Most of us following the news in 1989, learned a lot about Prince William Sound, and the oil tanker Exxon Valde-e-e-e-e-z. That was a pronunciation hint just in case you gave it the standard Spanish pronunciation or you weren’t paying attention to one of the most devastating human-caused environmental disasters. It was the largest U.S. oil spill until the 2010 Deepwater Horizon spill in the Gulf of Mexico…and taught biologists a lot about how NOT to deal with a massive oil spill.


The oil originally came by pipeline from the North Slope (at the Arctic Ocean), traveling 800 miles to Port Valdez.  Loaded with 55 million gallons of oil, the Exxon Valdez grounded on Bligh Reef 30 miles from port, spilling between 11 million to 32 million gallons of crude oil over the next few days, depending on who is counting and their methodology. Oil covered 1,300 miles of coastline, and 11,000 square miles of ocean. Only 10% of the oil was recovered at the time as kelp clogged pumps, explosions (effective but relying on toxic chemicals) were halted by bad weather, and the biggest mistake, high pressure water blasting of the coastline, scoured off the organisms that assist with oil removal; 100% clean is not the goal of oil spill clean-up anymore due to its’ destructive impact. Because ExxonMobil’s pre-existing emergency response was inadequate for a spill of this size, the oil dispersal was rapid and long-reaching. Immediate effects included the deaths of 250,000 seabirds, at least 2800 sea otters (the slowest mammal to recover), 12 river otters, 300 harbor seals, 247 bald eagles, 22 orcas and an unknown number of salmon and herring. All of the populations have come back, except for the herring population.


Eleven years later, more than 23,000 gallons of oil remained in the sandy soil of the contaminated shoreline, declining at a rate of only 4% per year; this rate is remaining steady to the present. Although ExxonMobil had argued that the $507.5 million punitive damages eventually ordered by the court were not justified as the ship’s grounding constituted an “accident”, the fact that the inebriated skipper with a known history of substance abuse was put in charge of the tanker in the pristine Prince William Sound, supported a finding of responsibility.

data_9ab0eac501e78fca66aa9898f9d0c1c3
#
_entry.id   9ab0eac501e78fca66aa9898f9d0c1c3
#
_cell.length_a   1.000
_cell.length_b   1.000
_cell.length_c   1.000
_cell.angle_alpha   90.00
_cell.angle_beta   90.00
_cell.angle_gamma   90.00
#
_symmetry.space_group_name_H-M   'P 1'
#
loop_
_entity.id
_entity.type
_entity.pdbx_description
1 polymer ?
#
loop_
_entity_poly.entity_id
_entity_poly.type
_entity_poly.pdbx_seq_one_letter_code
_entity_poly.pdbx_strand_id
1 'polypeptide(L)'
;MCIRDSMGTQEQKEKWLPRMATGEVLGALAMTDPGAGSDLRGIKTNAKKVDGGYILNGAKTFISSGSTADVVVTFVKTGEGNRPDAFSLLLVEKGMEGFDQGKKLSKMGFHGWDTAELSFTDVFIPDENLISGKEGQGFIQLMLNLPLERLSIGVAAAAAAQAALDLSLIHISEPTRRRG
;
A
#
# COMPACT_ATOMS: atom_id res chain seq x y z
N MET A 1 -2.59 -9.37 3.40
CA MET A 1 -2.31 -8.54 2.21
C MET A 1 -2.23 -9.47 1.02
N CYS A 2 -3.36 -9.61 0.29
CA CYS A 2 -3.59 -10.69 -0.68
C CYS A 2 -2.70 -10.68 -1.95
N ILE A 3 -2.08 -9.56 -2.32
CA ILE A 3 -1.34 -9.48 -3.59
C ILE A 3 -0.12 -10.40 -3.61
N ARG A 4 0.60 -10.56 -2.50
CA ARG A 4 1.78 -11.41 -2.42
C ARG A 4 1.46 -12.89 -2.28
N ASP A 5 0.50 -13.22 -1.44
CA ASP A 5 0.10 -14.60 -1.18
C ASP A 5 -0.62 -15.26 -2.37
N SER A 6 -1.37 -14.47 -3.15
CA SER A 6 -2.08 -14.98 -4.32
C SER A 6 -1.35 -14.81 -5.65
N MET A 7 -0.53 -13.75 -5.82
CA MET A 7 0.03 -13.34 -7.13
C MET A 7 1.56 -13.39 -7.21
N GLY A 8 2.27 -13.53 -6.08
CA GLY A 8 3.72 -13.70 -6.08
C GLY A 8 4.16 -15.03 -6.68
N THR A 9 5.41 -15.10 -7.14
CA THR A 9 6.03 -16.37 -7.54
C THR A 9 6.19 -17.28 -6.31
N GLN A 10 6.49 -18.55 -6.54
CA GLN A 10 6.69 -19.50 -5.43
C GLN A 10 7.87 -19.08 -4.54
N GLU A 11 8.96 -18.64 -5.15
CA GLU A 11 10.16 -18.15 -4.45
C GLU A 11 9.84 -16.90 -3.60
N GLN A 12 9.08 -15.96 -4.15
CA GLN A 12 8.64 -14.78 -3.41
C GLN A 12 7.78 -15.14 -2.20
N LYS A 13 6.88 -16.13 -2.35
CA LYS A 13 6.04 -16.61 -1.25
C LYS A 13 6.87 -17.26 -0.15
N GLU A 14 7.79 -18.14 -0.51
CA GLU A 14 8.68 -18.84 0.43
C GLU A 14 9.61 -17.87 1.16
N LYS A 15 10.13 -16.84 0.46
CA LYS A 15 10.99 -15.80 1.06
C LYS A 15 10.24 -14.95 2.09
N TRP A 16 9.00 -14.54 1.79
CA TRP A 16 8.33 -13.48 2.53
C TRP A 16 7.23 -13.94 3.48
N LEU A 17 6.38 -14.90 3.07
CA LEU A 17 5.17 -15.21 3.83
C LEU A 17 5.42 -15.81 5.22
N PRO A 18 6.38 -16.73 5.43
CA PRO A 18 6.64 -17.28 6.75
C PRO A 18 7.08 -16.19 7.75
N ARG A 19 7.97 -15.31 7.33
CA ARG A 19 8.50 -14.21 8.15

Costing $8 billion, under construction for 3 years and 2 months, and having up to 28,000 employees working at once, the pipeline is the world’s largest and most expensive private engineering project. Insulation and passive cooling systems are in place above ground at each of the 78,000 vertical supports for the 420 miles of above-ground pipe. Over 380 miles of pipeline nestles underground in the thaw-unstable permafrost and requires recirculating frozen materials to protect the permafrost. The pipeline zig zags to allow for the movement of the pipeline during 5.5 Richter Scale earthquakes in the far north, and 8.5 in the last 90 miles approaching Valdez. At the Denali fault, the shoe slides seen above are 20 feet wide to allow maximum ‘wiggle’.


The pipelines are serviced by “Pigs” (scouring pig seen inside pipeline above, safety testing pig ready for insertion above to check pipe thickness and integrity with ultrasound waves). Pigs fit within the 48 inch diameter pipeline, and move through the pipeline from its’ placement in the pipeline at the first pumping station near the Arctic Ocean until it is removed in Valdez 800 miles later.